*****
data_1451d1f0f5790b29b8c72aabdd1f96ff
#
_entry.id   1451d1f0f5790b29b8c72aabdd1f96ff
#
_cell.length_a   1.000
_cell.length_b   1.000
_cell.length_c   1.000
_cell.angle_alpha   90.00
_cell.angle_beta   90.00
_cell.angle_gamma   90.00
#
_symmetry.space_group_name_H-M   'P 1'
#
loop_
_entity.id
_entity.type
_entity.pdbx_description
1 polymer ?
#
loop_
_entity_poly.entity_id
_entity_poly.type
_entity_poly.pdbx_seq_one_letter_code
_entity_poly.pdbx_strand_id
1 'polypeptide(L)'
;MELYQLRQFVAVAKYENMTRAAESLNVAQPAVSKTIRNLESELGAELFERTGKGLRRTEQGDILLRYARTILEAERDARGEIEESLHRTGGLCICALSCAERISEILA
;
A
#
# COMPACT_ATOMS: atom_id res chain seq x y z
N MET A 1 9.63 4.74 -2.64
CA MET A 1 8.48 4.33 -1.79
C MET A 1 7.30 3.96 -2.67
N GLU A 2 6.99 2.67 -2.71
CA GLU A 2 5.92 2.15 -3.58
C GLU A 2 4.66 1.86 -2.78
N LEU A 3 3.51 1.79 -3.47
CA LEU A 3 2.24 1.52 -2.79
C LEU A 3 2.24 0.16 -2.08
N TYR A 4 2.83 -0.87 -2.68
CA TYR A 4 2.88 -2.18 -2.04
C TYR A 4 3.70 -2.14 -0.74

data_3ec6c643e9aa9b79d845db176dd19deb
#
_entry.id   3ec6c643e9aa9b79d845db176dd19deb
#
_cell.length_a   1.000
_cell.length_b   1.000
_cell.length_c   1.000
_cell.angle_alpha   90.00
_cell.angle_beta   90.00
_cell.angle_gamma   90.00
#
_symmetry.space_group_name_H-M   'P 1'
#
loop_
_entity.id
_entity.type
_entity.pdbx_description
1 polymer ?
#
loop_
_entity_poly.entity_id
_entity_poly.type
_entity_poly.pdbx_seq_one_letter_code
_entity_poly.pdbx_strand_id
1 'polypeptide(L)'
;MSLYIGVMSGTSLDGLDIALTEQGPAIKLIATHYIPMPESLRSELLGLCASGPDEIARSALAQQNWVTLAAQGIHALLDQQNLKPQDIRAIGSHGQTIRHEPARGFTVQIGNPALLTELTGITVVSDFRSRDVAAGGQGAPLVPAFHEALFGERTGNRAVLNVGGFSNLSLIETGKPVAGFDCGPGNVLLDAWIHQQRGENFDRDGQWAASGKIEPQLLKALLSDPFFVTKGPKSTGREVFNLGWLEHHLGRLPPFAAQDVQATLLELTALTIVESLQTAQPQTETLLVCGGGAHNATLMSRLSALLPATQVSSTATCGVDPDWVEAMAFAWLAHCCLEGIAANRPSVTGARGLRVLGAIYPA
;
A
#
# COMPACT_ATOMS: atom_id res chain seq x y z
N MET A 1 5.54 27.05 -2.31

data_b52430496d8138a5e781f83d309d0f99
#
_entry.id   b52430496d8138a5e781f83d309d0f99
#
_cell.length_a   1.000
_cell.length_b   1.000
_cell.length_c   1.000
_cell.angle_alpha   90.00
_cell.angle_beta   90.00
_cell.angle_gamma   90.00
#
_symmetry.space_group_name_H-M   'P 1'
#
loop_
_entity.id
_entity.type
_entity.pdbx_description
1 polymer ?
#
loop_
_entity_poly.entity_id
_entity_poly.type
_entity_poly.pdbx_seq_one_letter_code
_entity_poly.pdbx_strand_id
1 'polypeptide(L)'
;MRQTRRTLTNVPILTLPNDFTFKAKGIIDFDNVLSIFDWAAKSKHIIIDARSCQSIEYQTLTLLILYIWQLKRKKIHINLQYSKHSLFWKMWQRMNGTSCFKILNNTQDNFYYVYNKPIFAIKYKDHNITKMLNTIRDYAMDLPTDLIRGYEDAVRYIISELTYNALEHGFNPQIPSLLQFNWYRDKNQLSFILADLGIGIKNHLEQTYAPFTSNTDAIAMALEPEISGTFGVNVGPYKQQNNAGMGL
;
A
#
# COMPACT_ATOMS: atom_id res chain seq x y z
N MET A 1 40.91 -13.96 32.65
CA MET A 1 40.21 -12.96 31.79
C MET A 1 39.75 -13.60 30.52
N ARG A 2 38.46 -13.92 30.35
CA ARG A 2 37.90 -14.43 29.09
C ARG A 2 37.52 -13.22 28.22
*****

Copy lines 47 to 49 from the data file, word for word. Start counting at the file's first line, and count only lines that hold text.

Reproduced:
_cell.length_a   1.000
_cell.length_b   1.000
_cell.length_c   1.000